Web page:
Why did I become a dentist?For me, that question involves both a calling towards health care and a personal experience as a teenager.
When I was 15 and vying for my first junior hockey roster spot, the older brother of famed NHL’er Wendell Clark broke one of my front teeth when we fell and I caught his skate in the mouth. Until that time my dental experiences were simple in nature. This, however, was a big emergency and I had played an entire game with my tooth half gone and the nerve exposed.
I was quite impressed by the utter professionalism and technical skill of my care provider, the team dentist, Dr Bernie Trischuck. He was calm and gentle, and a large trauma was transformed into a routine event. I left amazed at the manner and methods of Bernie and his team and the event left me contemplating the path to becoming a dentist, though at the time I was convinced that professional hockey was my future.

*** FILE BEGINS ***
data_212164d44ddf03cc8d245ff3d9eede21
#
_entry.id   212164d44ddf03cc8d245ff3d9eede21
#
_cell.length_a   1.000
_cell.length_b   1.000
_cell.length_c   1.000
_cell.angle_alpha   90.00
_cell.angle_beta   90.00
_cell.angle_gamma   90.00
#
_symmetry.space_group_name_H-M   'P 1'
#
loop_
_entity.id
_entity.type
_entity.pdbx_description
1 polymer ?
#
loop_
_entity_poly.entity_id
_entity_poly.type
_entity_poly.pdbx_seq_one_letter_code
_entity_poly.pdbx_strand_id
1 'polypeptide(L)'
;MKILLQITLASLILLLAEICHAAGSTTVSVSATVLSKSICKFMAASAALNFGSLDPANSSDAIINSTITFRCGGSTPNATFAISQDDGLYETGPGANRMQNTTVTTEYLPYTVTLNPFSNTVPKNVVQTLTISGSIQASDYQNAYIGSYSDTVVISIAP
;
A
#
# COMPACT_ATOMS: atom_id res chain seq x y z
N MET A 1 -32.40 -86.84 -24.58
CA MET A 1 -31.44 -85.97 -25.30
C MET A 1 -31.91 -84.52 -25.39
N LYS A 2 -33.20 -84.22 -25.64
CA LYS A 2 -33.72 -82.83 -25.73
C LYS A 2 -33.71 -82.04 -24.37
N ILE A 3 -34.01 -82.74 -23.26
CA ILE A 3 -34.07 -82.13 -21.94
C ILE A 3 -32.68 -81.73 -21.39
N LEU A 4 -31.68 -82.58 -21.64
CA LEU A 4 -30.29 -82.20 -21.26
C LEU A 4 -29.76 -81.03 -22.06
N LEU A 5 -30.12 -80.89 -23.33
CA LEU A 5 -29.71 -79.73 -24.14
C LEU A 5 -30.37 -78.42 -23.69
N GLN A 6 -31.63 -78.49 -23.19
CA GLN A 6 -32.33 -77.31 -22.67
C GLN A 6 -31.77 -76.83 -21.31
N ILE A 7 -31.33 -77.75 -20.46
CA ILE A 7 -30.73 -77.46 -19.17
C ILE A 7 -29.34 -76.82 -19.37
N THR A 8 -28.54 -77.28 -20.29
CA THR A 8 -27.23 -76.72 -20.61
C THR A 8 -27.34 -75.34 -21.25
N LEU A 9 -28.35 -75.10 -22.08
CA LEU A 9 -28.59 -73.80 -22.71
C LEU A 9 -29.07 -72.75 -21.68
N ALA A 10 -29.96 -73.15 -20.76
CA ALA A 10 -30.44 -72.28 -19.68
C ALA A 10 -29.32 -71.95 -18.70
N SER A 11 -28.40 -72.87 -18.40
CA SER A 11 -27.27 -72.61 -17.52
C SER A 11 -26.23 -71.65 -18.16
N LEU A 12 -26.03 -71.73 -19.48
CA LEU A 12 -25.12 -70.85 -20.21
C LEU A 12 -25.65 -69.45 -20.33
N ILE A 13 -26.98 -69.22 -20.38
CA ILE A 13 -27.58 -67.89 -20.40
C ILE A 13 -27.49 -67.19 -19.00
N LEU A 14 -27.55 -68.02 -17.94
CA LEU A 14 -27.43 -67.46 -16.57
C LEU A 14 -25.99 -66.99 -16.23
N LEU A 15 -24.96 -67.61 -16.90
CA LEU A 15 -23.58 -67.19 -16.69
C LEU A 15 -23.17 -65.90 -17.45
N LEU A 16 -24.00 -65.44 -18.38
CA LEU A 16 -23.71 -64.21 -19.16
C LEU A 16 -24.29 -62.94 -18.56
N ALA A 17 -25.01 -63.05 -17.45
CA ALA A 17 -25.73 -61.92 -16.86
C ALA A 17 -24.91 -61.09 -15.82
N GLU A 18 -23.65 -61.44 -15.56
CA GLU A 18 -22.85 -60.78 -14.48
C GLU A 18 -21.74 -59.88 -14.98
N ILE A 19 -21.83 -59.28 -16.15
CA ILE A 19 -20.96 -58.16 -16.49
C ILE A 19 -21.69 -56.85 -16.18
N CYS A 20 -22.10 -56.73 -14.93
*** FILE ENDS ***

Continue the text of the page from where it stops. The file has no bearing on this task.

"It was, at the time, a massive investment and a huge leap of faith for me."
After my first year of university as a civil engineering student (and my obvious failure to make the NHL), I realized that my calling was more towards health care and people, not the calculators and technical charts of engineering. I chose dentistry over medicine because of my life-long love of working with my hands and that experience a decade earlier of being “rescued” by a good dentist in a time of great need. It was, at the time, a massive investment and a huge leap of faith for me, but 33 years later, I am able to look back and know that I made the best choice.
Dr Phil Kachanoski